Hello and welcome to the first installment of Movies to Die For! Over the next six days, I'll be sharing some of my favorite titles along with some unsolicited commentary. Before we begin, a word of warning....few of the titles I've chosen are family friendly. Keep that in mind. I will, however, let you know which ones could be appropriate everyone. Now, a caveat: This list is comprised of films I love. Nothing more, nothing less. They weren't all smashes at the box office, nor are they without their flaws. BUT. I love them, ya dig, and I'm the evil queen of this castle.
First up, the 60's!
As a lifelong fan of the horror genre, the films of the 60’s have always been of particular interest to me. I am irrevocably drawn to the idea that what we fear can’t be found in monsters, natural disasters, or visitors from other worlds, but is living with us. In our homes and hearts. I enjoy films that remove the barriers to fear and place it instead in our blood. As a product of the sweeping cultural upheaval of the 60’s, horror filmmakers began to explore the boundaries of brutality and human depravity in more realistic terms than ever before. I find tracking the evolution of horror during this short, ten year period endlessly fascinating…honestly, I could go on about this all day, but let’s face it, that’s not why you’re here...so here we go!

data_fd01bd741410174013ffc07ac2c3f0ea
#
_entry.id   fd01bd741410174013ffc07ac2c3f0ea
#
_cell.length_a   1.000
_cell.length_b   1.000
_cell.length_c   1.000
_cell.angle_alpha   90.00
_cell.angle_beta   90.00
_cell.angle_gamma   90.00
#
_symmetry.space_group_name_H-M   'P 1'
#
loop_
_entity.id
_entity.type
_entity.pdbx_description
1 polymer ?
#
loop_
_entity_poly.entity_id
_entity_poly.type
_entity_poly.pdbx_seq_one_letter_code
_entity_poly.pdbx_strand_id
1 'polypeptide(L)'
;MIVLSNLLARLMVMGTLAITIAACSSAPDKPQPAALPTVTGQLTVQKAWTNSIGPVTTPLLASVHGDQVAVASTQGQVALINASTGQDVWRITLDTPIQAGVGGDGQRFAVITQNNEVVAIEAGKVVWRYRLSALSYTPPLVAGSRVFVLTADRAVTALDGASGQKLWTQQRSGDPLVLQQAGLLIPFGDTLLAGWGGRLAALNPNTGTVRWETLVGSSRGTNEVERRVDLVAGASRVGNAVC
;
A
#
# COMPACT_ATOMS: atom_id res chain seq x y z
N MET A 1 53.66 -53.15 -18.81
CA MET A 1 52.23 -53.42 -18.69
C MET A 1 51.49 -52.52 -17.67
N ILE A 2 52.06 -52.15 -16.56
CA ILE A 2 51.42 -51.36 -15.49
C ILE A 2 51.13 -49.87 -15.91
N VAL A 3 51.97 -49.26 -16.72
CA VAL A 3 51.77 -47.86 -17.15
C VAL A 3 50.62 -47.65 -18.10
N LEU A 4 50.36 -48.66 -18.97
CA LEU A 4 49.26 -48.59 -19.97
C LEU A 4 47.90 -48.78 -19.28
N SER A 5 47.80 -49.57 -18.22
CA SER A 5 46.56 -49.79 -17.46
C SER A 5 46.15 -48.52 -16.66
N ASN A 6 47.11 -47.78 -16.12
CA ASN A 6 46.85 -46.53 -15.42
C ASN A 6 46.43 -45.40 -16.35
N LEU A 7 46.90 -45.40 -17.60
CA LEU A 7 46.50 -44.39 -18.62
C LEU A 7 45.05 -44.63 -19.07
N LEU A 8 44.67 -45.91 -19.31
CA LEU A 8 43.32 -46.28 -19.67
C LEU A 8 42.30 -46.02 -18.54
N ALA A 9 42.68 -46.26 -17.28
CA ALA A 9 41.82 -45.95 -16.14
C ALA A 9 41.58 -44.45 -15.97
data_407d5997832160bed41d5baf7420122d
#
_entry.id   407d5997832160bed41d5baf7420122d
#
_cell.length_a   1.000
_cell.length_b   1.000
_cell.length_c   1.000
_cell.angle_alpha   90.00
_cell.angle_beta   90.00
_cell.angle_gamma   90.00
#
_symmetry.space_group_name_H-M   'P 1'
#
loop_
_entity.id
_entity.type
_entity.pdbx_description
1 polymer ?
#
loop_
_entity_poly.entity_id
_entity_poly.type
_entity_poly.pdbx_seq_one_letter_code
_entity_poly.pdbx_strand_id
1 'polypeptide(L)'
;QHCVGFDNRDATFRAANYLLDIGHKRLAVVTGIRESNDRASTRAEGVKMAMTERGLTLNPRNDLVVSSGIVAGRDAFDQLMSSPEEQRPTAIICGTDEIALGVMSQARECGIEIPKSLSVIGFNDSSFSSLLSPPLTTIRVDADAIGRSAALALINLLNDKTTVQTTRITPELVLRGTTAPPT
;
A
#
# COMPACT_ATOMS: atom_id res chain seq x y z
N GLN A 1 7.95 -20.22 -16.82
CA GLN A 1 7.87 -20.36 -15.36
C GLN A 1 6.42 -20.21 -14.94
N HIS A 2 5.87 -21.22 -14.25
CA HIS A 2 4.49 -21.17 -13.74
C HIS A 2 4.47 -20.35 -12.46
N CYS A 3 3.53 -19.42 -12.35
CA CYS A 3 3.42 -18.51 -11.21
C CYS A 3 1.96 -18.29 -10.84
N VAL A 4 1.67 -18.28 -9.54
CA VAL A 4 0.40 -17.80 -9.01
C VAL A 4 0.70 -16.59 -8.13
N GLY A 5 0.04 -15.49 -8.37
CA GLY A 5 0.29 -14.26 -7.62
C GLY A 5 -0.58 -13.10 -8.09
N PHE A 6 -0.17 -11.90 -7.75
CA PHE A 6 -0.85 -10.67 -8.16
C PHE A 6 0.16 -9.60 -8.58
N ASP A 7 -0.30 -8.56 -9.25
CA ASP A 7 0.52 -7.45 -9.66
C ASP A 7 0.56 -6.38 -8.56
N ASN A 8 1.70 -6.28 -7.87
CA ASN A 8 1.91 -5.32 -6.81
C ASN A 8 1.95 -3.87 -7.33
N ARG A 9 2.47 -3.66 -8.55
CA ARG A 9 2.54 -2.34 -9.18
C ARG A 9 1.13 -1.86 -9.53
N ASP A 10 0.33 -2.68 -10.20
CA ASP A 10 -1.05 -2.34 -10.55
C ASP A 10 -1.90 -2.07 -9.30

Peeping Tom – 1960
Psycho – 1960
Eyes Without a Face – 1960
Village of the Damned – 1960
The Virgin Spring – 1960 (one of Ingmar Bergman’s major works, adapted from a 13th century Swedish ballad, this film served as the basis for 1972’s Last House on the Left)
The Innocents – 1961
What Ever Happened to Baby Jane – 1962 (the success of the movie is largely attributed to the now storied animosity between Joan Crawford and Bette Davis, it’s also considered to be the first of the psycho-biddy subgenre)
Cape Fear – 1962
The Cabinet of Dr. Calgari – 1962
The Birds – 1963
Blood Feast – 1963
The Haunting – 1963
Hush, Hush Sweet Charlotte – 1964 (such a fun picture..great cast, including Bette Davis)
The Last Man on Earth – 1964
Strait-Jacket – 1964 (Joan Crawford…what could be finer?)
Kwaidan – 1964 (These are a great introduction to Japanese horror)
Onibaba – 1964
Repulsion – 1965 (This is Polanski’s first English language film and the first of the Apartment Trilogy)
Dance of the Vampires – 1967
Rosemary’s Baby – 1968 (No. 2 in the Apartment Trilogy)
Night of the Living Dead – 1968 (Romero, Romero, how do I love thee, let me count the brains)
The Boston Strangler – 1968
Hour of the Wolf – 1968 (another Bergman picture and another home run)
The Devil Rides Out – 1968
Witchfinder General - 1968
The House that Screamed – 1969
Tune in tomorrow, when I share 25 of my favorite films from the 1970's. to tide you over here's the original trailer for one of my favorites on this list, What Ever Happened to Baby Jane..."Sister, sister oh so fair, why is there blood all over your hair"? Why, indeed...
Anyone have any better ideas? Leave 'em in the comments!
Yours in fright,